LAHORE (Reuters) - Pakistan's most populous province has canceled six aid agreements with the United States in protest over the U.S. raid that killed Osama bin Laden, its law minister said on Friday.
Pakistan hailed bin Laden's death as a big step against militancy but was incensed by the raid in a garrison town not far from the capital, saying it was a violation of sovereignty.
The operation severely strained already uneasy ties between the United States and Pakistan, whose cooperation is needed to stabilize Afghanistan.
"We have canceled six MOUs (memorandums of understanding) with the United States in the fields of health, education and solid waste management," said Rana Sanaullah, Law Minister of Punjab, the country's political nerve center.
"We have told their concerned departments about our decision. This is our protest against the Abbottabad incident."
The Pakistan Muslim League (PML-N) opposition party, which rules Punjab, has called for a review of the country's ties with Washington, urging the central government to reduce reliance on foreign aid.
A PML-N spokesman said Punjab had been expected to get 20 billion rupees ($232.55 million) for welfare projects in the next three years from the United States.
"This will not have much effect as the amount is quite small and it (the decision) has not been taken by the federal government but instead the provincial government," said Asif Qureshi, analyst at Invisor Securities, a brokerage firm based in Karachi.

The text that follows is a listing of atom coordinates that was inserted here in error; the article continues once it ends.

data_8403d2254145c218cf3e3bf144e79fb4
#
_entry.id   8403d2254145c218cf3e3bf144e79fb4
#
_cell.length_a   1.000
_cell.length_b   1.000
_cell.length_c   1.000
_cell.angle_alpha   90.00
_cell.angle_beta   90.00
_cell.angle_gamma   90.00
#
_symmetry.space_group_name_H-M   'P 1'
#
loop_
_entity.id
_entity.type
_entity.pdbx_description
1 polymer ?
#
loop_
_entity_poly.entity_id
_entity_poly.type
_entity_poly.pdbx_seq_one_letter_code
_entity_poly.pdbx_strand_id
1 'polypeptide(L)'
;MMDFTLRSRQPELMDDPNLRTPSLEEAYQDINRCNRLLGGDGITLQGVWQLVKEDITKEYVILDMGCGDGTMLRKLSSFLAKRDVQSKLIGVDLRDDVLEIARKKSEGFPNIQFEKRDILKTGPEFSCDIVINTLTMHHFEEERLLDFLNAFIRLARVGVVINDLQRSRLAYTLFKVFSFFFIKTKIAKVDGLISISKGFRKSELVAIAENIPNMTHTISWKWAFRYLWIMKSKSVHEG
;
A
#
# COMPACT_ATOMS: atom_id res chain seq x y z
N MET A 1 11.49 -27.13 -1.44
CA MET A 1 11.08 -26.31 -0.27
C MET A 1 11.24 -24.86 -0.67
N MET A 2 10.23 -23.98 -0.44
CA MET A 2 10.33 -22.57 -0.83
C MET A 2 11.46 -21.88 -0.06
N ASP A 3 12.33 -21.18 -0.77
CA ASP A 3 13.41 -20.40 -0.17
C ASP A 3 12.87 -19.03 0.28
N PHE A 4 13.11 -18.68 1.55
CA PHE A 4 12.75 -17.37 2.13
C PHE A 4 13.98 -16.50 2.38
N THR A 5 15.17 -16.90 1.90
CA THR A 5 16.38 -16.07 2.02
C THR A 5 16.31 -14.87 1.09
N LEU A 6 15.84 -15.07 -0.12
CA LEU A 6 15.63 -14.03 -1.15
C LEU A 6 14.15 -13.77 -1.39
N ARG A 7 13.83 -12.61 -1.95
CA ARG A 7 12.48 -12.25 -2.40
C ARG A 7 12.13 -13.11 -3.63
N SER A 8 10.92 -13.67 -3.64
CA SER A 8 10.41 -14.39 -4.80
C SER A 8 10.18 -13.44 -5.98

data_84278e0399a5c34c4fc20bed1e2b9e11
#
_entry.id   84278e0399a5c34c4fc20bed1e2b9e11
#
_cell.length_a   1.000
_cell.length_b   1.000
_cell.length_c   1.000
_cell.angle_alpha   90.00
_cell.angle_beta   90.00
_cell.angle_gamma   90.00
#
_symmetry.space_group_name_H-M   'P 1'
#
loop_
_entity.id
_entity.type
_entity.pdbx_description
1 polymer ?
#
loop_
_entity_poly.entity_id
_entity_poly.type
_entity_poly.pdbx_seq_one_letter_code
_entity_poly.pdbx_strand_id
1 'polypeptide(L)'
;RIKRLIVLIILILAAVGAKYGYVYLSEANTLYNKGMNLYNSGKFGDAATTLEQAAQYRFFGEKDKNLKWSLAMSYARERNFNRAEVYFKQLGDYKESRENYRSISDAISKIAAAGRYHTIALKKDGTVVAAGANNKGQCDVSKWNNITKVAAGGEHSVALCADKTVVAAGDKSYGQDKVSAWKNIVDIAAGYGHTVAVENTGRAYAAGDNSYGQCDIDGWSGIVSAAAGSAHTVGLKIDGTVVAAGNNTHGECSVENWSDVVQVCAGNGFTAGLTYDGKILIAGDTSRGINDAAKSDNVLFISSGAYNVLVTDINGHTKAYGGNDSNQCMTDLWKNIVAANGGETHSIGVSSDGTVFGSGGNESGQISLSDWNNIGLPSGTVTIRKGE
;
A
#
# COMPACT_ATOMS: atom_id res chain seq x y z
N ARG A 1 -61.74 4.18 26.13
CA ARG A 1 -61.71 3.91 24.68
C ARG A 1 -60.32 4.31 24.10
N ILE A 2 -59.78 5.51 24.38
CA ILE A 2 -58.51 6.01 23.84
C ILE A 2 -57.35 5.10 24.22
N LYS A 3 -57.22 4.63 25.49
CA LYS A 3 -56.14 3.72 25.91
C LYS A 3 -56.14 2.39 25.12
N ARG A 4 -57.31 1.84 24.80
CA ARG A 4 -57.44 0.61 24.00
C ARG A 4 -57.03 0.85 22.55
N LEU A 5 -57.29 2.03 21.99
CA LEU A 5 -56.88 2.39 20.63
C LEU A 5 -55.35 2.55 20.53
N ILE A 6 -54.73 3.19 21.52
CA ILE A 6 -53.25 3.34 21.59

Bin Laden's presence in Pakistan has led to calls by some U.S. congressmen to cut aid to the country.
Pakistan is struggling to revive its economy, which depends heavily on an $11 billion International Monetary fund loan to stay afloat.
To get the remaining tranches of the loan, which was secured in 2008, Pakistan must implement politically unpopular reforms such as broadening its tax base and reforming the energy sector.
One of the lowest tax-to-GDP ratio in the world of around 10 percent has increased Pakistan's reliance on foreign funds and loans, even for development projects.
Pakistan received $20 billion in U.S. military and economic aid in the past 20 years.
U.S. special forces killed bin Laden on May 2.
The United States says there is no evidence Pakistan's leadership was aware he was in their country, and top U.S. defense officials, speaking in Washington this week, cautioned against any action that could harm ties with Islamabad.
(Reporting by Mubasher Bukhari; Additional reporting by Sahar Ahmaed; Writing by Augustine Anthony; Editing by Michael Georgy and Daniel Magnowski)